From his jaw-dropping assertion about the size of his hands (and penis) during a March 2016 Republican primary debate to his obsession with photographs showing a distinct shrinkage between Barack Obama’s 2009 inaugural crowd and his own, President Trump has made it clear that size matters immensely to him.
The success of candidate Trump’s political appeals to magnitude—size, worth, importance—also seems unquestionable. “Make America Great Again,” and its attendant policies of wall-building, extreme vetting, and triumphant nationalism appear to have driven Trump’s popularity and the surge of working-class white voters to his cause. Likewise, candidate and President Trump’s preference for visual spectacle makes perfect sense, from his desire to continue holding rallies like the one in Florida today to the repeated photographs of his spiky, dense signature hammered across the bottom of executive order after executive order. Whether these are the visual stylistics of a reality TV star or a budding authoritarian, they make sense and have predictable effects.
What has struck me, however, is that President Trump is not the only one who has turned to magnitude in order to visualize the meaning, purpose, and effects of his presidency. Mainstream news outlets and opposition groups alike are showing a marked preference for photographs that make their claims though appeals to size and scale. Big crowds (or small), overwhelming chaos (or isolation), and disproportionate representation have become the visual hallmarks of the Trump era so far.
Having participated in the 2011 protests in Madison that produced photographs of crowds filling Wisconsin’s State Capitol like the one below, I have become skeptical about the visual power of magnitude.
Sheer size is energizing and being part of a massive protest can galvanize people for the long, slow work of politics. But despite living in a representative democracy, there is no direct correlation between the size of a political gathering and eventual outcome of policy decisions. It takes more than filling the streets to effect change.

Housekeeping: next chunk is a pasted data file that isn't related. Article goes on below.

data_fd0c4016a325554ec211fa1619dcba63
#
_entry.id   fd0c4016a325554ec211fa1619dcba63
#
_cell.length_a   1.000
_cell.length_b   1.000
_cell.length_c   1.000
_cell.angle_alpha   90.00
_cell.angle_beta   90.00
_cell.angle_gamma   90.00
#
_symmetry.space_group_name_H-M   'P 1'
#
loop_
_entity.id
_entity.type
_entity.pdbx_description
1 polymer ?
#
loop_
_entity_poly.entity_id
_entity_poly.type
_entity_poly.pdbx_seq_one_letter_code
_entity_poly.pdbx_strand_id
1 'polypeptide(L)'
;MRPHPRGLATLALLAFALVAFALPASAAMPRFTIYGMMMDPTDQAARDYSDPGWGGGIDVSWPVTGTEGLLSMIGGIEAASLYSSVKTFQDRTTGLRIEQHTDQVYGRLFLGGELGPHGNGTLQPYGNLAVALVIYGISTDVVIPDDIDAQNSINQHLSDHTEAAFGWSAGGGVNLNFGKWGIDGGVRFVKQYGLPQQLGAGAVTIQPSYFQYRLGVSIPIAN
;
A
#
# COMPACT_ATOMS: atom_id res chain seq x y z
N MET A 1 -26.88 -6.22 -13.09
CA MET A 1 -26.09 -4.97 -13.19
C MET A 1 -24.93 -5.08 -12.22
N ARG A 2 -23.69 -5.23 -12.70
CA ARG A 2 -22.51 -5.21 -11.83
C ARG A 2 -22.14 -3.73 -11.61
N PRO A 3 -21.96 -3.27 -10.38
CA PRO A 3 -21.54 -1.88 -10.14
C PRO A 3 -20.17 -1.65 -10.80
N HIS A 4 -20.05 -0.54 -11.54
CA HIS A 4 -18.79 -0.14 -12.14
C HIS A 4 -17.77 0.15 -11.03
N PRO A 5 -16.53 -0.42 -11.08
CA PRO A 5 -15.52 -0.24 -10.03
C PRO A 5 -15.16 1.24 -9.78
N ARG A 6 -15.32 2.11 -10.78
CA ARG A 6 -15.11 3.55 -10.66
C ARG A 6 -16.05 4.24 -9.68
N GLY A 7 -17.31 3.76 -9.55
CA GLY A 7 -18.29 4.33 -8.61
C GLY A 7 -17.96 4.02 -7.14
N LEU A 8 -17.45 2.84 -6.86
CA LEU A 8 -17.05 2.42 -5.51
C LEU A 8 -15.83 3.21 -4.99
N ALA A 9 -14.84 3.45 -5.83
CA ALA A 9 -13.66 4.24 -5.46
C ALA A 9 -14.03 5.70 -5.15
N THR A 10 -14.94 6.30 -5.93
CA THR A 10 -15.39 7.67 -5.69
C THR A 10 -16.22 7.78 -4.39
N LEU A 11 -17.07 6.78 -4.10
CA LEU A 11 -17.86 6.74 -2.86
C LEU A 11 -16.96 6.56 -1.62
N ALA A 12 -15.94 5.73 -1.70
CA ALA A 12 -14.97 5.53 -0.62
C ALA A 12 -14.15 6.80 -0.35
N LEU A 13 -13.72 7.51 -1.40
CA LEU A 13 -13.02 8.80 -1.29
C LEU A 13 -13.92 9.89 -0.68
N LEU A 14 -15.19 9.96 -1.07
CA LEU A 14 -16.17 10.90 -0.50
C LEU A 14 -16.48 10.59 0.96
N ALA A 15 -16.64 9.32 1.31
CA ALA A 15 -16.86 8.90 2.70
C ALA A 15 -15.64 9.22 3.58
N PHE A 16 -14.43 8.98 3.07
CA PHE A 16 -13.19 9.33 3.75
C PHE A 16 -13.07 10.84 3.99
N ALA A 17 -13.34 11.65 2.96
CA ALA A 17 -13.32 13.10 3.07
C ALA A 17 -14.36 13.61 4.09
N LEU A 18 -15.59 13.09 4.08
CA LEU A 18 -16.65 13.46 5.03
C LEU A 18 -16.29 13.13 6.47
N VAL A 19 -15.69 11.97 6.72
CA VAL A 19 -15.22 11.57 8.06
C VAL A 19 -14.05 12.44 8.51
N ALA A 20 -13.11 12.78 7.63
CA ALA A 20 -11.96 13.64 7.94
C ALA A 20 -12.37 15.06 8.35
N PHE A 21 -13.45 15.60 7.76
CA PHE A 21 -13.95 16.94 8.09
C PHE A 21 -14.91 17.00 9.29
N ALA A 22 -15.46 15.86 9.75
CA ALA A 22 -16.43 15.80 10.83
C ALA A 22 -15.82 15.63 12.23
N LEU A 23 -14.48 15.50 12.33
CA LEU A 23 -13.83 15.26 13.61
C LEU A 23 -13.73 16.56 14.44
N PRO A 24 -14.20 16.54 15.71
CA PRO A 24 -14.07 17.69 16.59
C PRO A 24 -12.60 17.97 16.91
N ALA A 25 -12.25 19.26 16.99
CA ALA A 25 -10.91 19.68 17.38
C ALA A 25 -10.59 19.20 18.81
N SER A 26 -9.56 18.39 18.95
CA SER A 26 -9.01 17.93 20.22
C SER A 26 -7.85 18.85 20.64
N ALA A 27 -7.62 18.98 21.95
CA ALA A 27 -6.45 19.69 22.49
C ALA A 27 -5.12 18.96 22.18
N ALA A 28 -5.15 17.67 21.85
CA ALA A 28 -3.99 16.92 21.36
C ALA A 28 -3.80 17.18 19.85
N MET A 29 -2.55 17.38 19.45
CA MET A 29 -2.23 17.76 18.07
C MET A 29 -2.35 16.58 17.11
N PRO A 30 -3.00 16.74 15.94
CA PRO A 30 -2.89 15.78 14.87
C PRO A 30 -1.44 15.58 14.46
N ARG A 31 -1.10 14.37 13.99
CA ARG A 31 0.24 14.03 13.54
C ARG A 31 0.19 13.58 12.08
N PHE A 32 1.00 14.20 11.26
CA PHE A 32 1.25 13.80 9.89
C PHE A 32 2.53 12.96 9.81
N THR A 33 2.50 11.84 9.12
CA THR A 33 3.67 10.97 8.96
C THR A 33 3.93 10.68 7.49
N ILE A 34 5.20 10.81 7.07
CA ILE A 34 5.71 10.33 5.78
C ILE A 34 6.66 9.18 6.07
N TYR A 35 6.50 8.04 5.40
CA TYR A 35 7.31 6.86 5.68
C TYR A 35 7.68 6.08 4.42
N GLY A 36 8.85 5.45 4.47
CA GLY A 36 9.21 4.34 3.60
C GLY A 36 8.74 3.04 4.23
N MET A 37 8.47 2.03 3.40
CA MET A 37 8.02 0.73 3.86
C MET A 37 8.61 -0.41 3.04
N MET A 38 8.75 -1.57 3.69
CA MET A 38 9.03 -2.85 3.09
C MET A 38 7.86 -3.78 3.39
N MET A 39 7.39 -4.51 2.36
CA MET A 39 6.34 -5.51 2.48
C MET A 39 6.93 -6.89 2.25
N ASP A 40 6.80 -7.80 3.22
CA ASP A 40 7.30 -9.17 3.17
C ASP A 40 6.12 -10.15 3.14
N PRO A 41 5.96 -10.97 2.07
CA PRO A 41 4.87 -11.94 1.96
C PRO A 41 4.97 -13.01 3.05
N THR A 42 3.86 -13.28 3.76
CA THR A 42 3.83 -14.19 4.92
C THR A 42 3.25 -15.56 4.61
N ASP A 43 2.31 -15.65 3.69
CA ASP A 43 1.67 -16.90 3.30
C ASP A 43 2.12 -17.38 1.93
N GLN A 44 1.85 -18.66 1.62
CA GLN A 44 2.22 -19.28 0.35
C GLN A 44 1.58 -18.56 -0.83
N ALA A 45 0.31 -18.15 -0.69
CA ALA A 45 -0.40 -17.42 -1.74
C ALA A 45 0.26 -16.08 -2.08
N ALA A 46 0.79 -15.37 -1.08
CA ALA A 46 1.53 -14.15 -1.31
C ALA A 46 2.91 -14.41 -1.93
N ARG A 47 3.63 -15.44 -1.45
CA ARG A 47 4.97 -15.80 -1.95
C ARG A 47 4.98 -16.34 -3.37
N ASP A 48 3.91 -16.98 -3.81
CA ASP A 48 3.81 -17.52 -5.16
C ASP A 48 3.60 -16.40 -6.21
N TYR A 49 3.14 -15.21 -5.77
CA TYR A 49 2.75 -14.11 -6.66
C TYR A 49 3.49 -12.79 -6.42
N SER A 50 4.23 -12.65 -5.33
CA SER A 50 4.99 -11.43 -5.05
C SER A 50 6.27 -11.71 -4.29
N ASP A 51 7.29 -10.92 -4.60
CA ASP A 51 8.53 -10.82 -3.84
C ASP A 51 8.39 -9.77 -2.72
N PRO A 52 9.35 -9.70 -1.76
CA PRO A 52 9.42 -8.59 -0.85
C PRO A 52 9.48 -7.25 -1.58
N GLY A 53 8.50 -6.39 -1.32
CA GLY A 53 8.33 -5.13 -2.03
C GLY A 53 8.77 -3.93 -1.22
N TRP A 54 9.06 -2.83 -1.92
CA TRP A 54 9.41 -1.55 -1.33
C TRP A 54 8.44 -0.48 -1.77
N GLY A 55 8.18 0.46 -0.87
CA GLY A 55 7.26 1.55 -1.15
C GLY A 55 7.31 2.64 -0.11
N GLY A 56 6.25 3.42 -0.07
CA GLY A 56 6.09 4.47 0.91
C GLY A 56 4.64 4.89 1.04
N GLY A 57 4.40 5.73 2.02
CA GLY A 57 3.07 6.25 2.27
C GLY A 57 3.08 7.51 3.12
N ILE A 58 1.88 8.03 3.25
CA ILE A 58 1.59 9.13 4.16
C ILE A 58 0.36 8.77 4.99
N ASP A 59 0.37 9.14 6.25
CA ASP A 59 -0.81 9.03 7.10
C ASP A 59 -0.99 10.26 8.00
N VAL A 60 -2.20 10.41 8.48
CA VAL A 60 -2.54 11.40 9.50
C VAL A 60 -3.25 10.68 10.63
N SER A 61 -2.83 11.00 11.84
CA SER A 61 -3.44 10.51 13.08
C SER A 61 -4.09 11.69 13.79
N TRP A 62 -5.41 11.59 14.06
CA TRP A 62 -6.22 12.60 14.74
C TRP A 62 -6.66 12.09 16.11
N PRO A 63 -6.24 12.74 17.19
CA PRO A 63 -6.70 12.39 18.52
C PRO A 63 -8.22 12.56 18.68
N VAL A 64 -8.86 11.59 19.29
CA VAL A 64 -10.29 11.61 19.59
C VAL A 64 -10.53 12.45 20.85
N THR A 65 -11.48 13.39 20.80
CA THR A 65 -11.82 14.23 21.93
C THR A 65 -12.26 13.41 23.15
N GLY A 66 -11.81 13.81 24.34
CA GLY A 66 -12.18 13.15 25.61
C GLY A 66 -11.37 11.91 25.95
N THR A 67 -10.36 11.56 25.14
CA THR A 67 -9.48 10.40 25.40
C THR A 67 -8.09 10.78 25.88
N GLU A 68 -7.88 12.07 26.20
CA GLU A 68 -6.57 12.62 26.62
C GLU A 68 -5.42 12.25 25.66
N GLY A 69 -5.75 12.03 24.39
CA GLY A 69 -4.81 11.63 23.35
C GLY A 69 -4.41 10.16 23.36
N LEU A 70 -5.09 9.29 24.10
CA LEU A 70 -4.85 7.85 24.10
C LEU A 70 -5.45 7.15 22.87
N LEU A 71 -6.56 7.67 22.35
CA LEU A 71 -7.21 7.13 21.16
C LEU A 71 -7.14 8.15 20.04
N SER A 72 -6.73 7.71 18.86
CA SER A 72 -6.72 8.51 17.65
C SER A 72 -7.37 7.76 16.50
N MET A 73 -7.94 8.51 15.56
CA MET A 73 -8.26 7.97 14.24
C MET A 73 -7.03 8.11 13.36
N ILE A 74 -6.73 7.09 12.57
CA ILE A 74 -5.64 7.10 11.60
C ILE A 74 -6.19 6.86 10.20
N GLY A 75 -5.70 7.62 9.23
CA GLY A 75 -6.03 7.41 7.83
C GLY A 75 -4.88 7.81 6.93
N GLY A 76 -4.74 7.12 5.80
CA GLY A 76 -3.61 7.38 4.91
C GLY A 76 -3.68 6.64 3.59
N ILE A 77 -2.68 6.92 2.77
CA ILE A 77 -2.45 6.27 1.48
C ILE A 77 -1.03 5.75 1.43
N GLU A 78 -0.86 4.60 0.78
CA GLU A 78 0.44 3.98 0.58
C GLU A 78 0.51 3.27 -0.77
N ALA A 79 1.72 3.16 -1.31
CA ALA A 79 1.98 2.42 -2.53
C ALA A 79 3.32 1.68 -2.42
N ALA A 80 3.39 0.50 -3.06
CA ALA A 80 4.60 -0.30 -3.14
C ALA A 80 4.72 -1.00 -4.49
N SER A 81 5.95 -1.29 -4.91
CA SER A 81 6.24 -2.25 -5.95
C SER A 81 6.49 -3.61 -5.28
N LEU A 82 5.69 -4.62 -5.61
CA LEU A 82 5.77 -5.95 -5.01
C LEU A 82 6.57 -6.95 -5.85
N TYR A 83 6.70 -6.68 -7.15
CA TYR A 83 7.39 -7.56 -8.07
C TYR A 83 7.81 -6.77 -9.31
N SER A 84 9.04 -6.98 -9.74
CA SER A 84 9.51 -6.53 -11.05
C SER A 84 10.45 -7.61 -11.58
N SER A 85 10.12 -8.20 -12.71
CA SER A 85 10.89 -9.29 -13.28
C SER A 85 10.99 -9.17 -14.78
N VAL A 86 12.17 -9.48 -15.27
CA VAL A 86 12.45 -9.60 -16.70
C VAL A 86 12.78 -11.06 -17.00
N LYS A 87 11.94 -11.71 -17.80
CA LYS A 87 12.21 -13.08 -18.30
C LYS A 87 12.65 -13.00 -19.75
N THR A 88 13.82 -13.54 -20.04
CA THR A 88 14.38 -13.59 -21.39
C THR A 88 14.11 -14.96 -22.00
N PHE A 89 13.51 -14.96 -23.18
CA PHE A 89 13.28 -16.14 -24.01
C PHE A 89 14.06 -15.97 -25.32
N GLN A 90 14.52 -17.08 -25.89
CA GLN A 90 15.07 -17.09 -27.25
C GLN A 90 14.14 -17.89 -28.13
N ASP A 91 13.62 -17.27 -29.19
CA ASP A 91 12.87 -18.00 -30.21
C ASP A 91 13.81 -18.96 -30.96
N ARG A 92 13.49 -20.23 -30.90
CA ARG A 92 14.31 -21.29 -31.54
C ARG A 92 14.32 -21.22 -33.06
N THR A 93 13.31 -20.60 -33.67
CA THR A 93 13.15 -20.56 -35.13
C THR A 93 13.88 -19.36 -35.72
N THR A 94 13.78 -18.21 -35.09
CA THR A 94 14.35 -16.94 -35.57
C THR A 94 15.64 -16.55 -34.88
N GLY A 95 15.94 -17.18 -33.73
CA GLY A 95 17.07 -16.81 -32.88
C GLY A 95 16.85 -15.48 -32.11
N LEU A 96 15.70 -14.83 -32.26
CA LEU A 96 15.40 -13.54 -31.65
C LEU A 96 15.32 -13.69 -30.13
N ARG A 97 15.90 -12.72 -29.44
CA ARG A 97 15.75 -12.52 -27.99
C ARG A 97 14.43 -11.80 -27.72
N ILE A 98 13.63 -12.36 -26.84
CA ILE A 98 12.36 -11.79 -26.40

Even so, there is also no doubt that photographs of Women’s Marches around the world on January 21, 2017 were making claims about magnitude that were in direct response to the President’s own size fears. While we certainly saw the close-up pictures of signs and police encounters that are common visual fair for protests, photographs that zoomed out and displayed crowd sizes were by far the most prevalent circulated in news and social media. And news outlets used a number of strategies in their effort to illustrate that size, from time-lapse views of crowds to photo essays showing crowds in cities, large and small, that hosted marches.
Size, in these photographs, was obviously about importance: “This matters!” and “We matter!” shout not only the marchers but the photographs. It is a delicious coincidence that the size of the women’s marches around the world so perfectly mirrored the size of Hillary Clinton’s popular vote margin. Whether or not this is what democracy looks like, it is certainly what 2.87 million votes looks like.
News photographs covering President Trump’s Executive Order halting immigration from seven predominantly Muslim countries were, likewise, focused on magnitude. The protests that swelled at airports across the country spoke to magnitude both in their size and how rapidly they formed. The Executive Orders themselves were big, splashy events, and so were the responses. Even the many photographs showing families reunited drip with appeal to magnitude.
Unable to show the chaos and confusion happening as passport holders from those seven countries were detained at the border, photographers gave us the flip side—the moments of relief and reconnection once detainees were released. In the close shots of families hugging, tears shining in their eyes, we see a claim to what is most significant that brings us down to the most intimate scale.